Posted by: Megan | September 5, 2006 1:06 PM

"I think employers set up jobs supposing that the schedule they put forth will be adhered to, with working hours and vacation laid out."

Again I can only speak from my experience. I had a job that was very like this - pretty strict 9-5 working hours, and vacation laid out and it worked very well.

However my husband works in IT and his hours have always exceeded the supposed work week. As projects change the hours change too - one client's work is within 9-5; another wants changes literally overnight, so the hours go overnight. Also part of the projects he works on have been sourced to India, so now he has to attend conference calls at times like 4 am.

The attitude is that he can take time off as long as the work is done on time and on budget. Unfortuntely to get the work done on time and on budget he ends up working a lot of very long weeks.

None of this was laid out at the beginning, but it is a part of the reality of jobs at his level in his field. I personally think this is a part of the whole technology bubble-burst and that it will gradually level out again eventually - or not, since there are always college grads willing to work crazy hours, although they don't have the experience.

I think part of why employers have been able to get away with the surge of demand to work long hours in IT, besides the threat of layoffs and outsourcing to other countries, is that they are generally jobs which pay well enough that the spouse may be able to work less and step in on the family front for a few years.

Otherwise they might have to pay overtime or face a shortage of workers.

Posted by: Shandra | September 5, 2006 1:09 PM

My sons went back to school last week. My younger son has a broken leg. I had to tear myself away from the school after leaving him in the classroom. I cried all the way to work. Then I cut out of work at 3:00 on the dot to go to school and pick him up. I feel this sad way every year, and my older son is in middle school.

Posted by: Silver Spring | September 5, 2006 1:29 PM

To SS, who said "I don't get the statement "Between the before and after care expenses, my commute to work, drycleaning, eating out, and paying for a cleaning service to do some household stuff that I simply don't have time to do".

I'm sorry. Maybe our situations are different. Perhaps you're more organized than I am. But I just don't make a lot of money when I subtract all the costs incurred by my choice to work. When you add the stress and strain on my family, it does start looking like the best option is for me to stay home. Also, I never implied (or meant to imply) that you or anyone should stay home. Just that I might.

And to the poster who said something about not understanding being proud that your daughter is a homebody (by which I assume you meant SAHM), I say that all I want for my kids is to be happy. Not to be happy in their careers, or to be happy with their opposite sex spouse, or anything like that. I want them to be happy. I don't care how it happens. I don't care if they're starving artists, gay/lesbian, SAHM/D or WOHM/D, or whatever (as long as they're not republicans). I don't have the right to decide how other people (including my children) should go about their lives. I wish more people felt this way.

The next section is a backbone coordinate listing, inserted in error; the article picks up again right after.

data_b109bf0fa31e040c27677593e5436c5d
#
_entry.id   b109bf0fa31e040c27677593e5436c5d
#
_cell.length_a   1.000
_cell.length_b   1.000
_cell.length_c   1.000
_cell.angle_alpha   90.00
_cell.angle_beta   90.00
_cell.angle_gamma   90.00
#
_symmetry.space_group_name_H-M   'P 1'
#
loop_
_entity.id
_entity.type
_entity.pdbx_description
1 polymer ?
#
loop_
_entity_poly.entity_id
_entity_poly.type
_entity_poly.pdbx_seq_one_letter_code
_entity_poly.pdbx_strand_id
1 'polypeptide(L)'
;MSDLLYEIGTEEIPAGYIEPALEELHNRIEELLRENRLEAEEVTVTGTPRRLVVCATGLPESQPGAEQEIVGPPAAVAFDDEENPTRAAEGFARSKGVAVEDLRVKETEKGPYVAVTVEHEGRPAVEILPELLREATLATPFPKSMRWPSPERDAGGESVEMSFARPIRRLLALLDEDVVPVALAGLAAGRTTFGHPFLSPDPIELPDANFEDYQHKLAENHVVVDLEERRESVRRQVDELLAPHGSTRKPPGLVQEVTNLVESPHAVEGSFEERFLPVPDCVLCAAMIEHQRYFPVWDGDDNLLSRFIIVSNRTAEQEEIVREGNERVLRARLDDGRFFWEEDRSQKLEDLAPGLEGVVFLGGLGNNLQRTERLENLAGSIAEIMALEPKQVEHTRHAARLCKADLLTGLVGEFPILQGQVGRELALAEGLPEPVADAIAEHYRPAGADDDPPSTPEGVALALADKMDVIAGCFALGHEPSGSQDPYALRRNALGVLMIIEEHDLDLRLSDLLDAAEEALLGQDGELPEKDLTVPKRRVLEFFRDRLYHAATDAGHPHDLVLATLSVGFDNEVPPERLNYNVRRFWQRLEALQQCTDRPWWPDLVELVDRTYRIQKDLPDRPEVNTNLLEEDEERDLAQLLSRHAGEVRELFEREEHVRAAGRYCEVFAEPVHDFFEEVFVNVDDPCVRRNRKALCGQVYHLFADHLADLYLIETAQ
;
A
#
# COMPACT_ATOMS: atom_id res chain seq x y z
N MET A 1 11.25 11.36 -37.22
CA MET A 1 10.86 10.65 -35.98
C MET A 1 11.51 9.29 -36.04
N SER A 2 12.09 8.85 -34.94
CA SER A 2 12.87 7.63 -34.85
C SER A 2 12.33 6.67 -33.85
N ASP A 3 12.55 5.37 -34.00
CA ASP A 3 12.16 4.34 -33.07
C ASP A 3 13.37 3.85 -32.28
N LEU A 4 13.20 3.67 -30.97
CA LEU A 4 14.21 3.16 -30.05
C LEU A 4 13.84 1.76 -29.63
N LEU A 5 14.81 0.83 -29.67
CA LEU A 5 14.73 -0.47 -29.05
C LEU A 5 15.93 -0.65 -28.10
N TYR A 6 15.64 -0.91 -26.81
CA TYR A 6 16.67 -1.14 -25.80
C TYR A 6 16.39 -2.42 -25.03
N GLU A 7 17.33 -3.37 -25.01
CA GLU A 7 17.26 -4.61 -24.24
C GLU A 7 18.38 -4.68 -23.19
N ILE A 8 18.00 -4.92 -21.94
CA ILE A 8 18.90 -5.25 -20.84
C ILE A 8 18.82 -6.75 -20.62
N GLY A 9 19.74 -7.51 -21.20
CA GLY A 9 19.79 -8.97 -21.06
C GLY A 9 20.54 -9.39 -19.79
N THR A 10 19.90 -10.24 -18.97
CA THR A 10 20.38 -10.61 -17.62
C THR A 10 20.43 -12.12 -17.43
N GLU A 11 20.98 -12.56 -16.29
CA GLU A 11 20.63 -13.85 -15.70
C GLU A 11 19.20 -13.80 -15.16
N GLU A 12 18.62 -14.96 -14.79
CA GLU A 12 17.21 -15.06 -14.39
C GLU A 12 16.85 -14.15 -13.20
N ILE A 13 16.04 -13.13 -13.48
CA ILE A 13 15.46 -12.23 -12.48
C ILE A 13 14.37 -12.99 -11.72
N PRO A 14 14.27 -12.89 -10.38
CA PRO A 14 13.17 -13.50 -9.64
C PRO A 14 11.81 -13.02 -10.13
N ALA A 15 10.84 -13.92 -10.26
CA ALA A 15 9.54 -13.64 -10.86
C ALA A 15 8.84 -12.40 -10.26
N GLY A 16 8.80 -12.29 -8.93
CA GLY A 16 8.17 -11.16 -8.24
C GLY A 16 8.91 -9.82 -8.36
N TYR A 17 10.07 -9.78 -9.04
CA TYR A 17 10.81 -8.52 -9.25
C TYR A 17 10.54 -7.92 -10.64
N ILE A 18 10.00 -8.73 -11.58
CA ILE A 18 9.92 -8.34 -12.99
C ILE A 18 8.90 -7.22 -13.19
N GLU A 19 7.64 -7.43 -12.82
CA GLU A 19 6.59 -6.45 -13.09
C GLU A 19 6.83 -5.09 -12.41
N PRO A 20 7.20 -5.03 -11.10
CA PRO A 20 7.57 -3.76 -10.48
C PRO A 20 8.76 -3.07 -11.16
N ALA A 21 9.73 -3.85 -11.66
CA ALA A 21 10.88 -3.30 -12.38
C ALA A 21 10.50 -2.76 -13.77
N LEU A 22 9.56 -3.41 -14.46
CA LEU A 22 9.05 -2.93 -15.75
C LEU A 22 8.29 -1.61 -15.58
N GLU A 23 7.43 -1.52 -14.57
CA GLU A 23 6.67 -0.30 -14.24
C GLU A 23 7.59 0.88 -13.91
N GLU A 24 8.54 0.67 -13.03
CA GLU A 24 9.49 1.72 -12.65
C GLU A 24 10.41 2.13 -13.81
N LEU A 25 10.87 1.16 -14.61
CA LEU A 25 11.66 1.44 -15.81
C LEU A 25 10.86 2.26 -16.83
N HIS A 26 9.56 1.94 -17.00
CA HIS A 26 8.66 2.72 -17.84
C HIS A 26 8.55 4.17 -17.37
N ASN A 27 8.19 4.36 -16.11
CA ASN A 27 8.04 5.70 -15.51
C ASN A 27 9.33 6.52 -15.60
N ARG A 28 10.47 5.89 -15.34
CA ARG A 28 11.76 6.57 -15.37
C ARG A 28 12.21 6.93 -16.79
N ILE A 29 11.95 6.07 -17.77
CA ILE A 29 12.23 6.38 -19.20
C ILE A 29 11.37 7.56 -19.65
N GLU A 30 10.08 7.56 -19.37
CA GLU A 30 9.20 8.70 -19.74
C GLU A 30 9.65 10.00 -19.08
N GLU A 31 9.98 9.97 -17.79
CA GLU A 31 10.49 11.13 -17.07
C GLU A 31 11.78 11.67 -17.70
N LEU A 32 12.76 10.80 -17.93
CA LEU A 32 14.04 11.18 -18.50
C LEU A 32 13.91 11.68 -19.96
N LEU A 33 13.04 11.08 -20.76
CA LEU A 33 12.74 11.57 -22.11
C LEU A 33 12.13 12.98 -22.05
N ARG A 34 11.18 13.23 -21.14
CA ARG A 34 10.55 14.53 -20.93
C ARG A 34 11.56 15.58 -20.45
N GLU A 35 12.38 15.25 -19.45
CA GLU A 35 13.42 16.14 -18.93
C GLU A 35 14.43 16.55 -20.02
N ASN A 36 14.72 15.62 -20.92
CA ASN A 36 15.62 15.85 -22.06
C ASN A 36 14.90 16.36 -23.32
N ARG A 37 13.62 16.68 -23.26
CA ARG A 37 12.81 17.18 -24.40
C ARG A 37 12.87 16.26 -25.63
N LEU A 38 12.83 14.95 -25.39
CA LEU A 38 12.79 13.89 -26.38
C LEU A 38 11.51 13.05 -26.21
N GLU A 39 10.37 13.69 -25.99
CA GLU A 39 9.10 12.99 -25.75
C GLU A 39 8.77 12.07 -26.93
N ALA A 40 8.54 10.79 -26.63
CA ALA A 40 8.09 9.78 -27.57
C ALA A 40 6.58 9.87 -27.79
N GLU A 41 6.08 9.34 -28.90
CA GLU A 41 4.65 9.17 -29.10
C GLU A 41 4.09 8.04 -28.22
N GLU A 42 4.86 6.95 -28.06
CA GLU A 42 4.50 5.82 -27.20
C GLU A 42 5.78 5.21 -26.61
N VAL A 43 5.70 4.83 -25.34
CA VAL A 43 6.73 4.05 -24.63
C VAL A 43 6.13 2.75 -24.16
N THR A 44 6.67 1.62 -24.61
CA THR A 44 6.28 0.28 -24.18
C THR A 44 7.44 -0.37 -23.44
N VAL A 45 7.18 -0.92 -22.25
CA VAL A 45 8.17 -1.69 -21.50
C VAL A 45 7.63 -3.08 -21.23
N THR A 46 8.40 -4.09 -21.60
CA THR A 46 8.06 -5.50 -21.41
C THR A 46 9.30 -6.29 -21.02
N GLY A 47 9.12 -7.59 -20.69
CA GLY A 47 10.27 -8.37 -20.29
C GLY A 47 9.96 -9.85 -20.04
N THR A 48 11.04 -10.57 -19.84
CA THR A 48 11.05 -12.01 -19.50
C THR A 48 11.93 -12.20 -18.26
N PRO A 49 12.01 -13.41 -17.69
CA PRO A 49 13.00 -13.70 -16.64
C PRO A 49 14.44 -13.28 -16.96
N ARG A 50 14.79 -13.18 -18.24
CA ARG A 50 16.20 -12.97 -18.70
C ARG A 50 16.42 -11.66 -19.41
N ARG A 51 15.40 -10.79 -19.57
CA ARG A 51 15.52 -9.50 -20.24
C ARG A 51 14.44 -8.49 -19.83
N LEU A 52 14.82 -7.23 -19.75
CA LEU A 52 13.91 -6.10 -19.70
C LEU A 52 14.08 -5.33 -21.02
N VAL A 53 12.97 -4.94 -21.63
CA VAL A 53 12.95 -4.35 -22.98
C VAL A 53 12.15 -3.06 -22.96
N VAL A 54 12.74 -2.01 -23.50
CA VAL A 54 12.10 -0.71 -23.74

Posted by: My 2 Cents | September 5, 2006 1:45 PM

You are awesome. Yes, people should respect what their kids choose to be whether it's a doctor or a SAHM, yikes even a republican.

Posted by: to to cents | September 5, 2006 1:48 PM

"It's a bit weird to see a former top executive from Goldman Sachs discussing work-life balance."


I think the "former" part is key.

Posted by: Anonymous | September 5, 2006 1:51 PM

"Why is it her problem that her kids want to do after school activities that she can't drive them to, or that "she" is paying too much for afterschool care, etc? Really, if her children are that spoiled she should keep them in daycare."

Cal, maybe that comment was meant to be humorous, but I don't get it. Why is it my problem? I'm their parent. I'm pretty sure my children aren't spoiled because they want to participate in one activity each. Also, they are too old for day care, and if I'm paying too much for before/after care, please tell me where I should go to pay less, because I'm at the cheapest option I could find. Are you having a bad day or something?

Posted by: My 2 Cents | September 5, 2006 1:54 PM

Don't know if this is appropriate, apologies if it isn't, but I love this blog, and my lit magazine is taking submissions for an issue focusing on feminism -- and we're just dying for pieces (nonfiction in particular) that grapple with the choices women make, including the choice (?) to work or remain home. www.FringeMagazine.org

Posted by: Fringe | September 5, 2006 1:55 PM

My two cents confirms that women who stay home do it for their own benefit, not for their kids. Why is it her problem that her kids want to do after school activities that she can't drive them to, or that "she" is paying too much for afterschool care, etc? Really, if her children are that spoiled she should keep them in daycare.


"I am a stay-at-home mom with a degree from a top-10 University. "

And boy, what a waste of money that was.

And your comment goes downhill fast from there--could you possibly be just a bit more fatuous and self-serving, do you think? Some of the people in the cheap seats couldn't hear.

While I agree with the overall post, I probably wouldn't agree with the changes they'd want to make. More to the point, as long as some women want to stay home, there's no way to change the workplace without making dual-income families even more hassle than they are now.